“My humors fell out of balance, and I became tetchy and sour-minded.”

The voice of the protagonist, a young black male fleeing from slavery and joining the fight for American independence, sound authentic. Written to simultaneously capture the attention and persuade young readers.

“Even from his grave, Father could be an annoying fellow.”

A fictional treatment of American slavery risks either sugar coating what was an awful reality or demonizing everyone and everything involved. Anderson draws a clear line against slavery while exploring the varying attitudes and justifications of that day.

“The land which we have watered with our tears and blood is now our mother country.”

A good, standalone read, even though it is the sequel to Chains.

“If our luck does not turn for the good on its own,” she said, “we’ll make it turn.”

Book Review: 15 Minutes by Jill Cooper (Four Stars)

Book Review: 15 Minutes (Rewind Agency #1) by Jill Cooper

Four Stars out of Five

Think: The Matrix meets The Time Machine with a more likable protagonist than either.

Ahha! Cooper demonstrates that young adult novels can be engaging without substituting childish or adult behavior. The first person, present tense point of view not only works, but keeps the reader tightly engaged with this time travel “thriller.”

Lara is a believable person thrown into unbelievable circumstances, and we’re dragged along. She responds with intelligence, even as she suffers confusion and doubt. The romantic interactions and depicted violence are age appropriate. Her determination and self-sacrifice more than offset her missteps. The plot is necessarily convoluted, though (spoiler: the purple-haired woman’s identity was readily apparent. Telling you that much is a spoiler).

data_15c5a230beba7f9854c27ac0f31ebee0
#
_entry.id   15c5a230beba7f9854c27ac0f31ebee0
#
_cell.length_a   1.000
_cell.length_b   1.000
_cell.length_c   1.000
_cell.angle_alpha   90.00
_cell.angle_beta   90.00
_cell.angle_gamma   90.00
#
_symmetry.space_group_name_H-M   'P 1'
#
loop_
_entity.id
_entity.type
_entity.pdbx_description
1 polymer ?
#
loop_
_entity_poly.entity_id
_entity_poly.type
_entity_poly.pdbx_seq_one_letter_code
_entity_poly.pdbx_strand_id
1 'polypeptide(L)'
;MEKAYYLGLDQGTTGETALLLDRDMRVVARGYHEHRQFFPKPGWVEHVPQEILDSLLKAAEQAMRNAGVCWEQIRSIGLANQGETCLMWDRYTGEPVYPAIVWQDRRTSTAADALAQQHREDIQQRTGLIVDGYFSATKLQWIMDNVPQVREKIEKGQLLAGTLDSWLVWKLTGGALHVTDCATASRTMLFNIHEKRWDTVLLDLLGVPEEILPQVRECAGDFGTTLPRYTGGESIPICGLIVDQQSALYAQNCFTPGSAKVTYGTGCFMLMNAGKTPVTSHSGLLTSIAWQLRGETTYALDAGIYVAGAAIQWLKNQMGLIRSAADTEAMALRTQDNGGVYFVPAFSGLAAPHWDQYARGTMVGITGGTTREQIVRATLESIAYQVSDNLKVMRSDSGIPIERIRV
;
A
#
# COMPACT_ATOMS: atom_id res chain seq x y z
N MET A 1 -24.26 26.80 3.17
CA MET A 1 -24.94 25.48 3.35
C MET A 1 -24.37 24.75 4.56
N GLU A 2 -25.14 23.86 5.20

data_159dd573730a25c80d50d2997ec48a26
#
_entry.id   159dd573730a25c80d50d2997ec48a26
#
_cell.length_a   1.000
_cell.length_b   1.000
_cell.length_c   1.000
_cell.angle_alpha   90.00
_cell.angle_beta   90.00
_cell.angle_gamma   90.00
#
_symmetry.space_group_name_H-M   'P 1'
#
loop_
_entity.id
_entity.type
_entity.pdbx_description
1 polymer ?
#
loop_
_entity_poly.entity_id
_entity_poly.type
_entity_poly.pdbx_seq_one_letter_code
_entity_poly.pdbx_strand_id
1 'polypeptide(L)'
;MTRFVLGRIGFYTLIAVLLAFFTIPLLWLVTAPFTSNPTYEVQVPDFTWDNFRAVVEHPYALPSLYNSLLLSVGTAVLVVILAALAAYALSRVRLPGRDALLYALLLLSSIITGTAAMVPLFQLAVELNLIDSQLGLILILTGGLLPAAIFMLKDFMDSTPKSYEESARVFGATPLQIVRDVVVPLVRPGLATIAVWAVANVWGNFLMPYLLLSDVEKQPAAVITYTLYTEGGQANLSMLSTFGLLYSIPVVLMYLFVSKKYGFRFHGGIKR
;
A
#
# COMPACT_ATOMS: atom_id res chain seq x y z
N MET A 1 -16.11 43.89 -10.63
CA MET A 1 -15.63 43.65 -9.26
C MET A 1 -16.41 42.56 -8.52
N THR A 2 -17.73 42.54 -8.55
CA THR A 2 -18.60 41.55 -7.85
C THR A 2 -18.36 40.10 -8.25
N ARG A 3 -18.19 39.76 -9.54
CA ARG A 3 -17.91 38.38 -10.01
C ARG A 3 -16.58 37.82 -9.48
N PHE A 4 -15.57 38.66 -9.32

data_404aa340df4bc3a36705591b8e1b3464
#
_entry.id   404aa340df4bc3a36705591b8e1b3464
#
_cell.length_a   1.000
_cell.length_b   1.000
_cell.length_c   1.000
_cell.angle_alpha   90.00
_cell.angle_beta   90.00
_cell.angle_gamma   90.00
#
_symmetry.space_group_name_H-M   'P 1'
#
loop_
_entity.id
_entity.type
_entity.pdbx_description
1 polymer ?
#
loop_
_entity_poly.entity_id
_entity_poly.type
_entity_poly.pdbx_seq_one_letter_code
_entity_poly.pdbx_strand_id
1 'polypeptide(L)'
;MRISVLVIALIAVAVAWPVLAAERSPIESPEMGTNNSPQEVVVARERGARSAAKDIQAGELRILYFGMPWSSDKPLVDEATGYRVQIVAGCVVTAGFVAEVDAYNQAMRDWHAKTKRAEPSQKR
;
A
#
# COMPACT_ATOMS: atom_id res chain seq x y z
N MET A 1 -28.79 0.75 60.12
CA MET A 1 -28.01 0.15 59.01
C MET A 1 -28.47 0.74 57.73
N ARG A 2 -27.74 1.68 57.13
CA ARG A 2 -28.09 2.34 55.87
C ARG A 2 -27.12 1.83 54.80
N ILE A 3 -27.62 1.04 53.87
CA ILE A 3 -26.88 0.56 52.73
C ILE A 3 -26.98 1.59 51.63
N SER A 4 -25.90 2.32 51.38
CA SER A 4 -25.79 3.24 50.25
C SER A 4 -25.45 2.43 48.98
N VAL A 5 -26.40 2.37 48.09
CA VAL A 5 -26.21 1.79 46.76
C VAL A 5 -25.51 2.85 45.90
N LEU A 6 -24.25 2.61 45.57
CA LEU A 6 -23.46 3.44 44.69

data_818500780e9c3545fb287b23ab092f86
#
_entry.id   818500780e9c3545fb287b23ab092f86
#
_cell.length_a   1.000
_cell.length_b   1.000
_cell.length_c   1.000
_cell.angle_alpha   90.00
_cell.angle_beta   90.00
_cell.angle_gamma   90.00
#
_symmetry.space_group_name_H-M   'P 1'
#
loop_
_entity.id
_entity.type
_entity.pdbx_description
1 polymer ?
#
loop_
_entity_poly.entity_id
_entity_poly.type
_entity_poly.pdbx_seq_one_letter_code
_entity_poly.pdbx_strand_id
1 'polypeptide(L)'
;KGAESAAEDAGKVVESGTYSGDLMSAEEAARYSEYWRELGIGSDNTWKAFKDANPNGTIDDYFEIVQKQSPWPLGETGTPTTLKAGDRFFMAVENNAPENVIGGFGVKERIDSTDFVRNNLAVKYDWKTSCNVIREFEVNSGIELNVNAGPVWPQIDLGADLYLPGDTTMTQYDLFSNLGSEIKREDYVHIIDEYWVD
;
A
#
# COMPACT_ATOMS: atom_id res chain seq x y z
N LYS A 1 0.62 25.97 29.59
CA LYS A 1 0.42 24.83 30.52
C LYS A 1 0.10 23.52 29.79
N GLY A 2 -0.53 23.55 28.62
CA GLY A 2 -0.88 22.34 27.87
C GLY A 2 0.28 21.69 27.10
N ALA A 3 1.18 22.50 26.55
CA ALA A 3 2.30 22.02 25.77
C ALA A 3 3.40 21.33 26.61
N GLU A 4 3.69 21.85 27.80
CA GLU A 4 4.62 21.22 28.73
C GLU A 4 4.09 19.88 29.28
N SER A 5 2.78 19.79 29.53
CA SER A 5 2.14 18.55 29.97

A quick, enjoyable read. Perhaps not four stars on any absolute scale of literature, but compared to similar young adult offerings.

Book Review: The Book of Names by D. Barkley Briggs (Four Stars)

Book Review: The Book of Names by D. Barkley Briggs

Four Stars out of Five

An entertaining mash up of Middle Earth and Narnia set against a culture drawn from Anglo-Saxon, Celtic, Norse and Christian elements with a dash of the Arthur tale. The very cultures which competed in Dark Ages Britain while the Arthurian legend birthed.

It works better than it sounds. Because the story focuses on the young protagonists, the reader is not burdened with more than hanging on for the ride. Briggs is neither a Tolkien nor a Lewis, but he tells a good story.

One of the better transitions from this world to that of fairy. Once there, of course, the boys just want to get home. Not so fast.

Extra credit for managing both a satisfying climax to this story and sufficient hooks to the rest of the saga. Many contemporary authors propel you toward book two (or twelve) without bothering to entertain you in book one. Briggs manages both.

Fairy Tales as Life

It’s amazing how story types and forms pop up in the strangest places. It helps us look at our world differently, as I’ve always felt that each of us is the hero/heroine (and sometimes villain) of our particular tale. In determining our role we must not only decide our alignment (good versus evil) but our role: are we pawns, knights, or maybe even kings and queens in disguise?crossing sm2

Two years ago, I wrote a young “fairy tale” aimed at young adult readers titled The Dragon and the Dove. It was well received by my local reading friends and won First Place among YA novels at the 2013 Blue Ridge Mountains Christian Writers Conference, but . . .

But I couldn’t find a publisher interested, partly because I called it a fairy tale. It certainly wasn’t a myth or legend. It was about Continue reading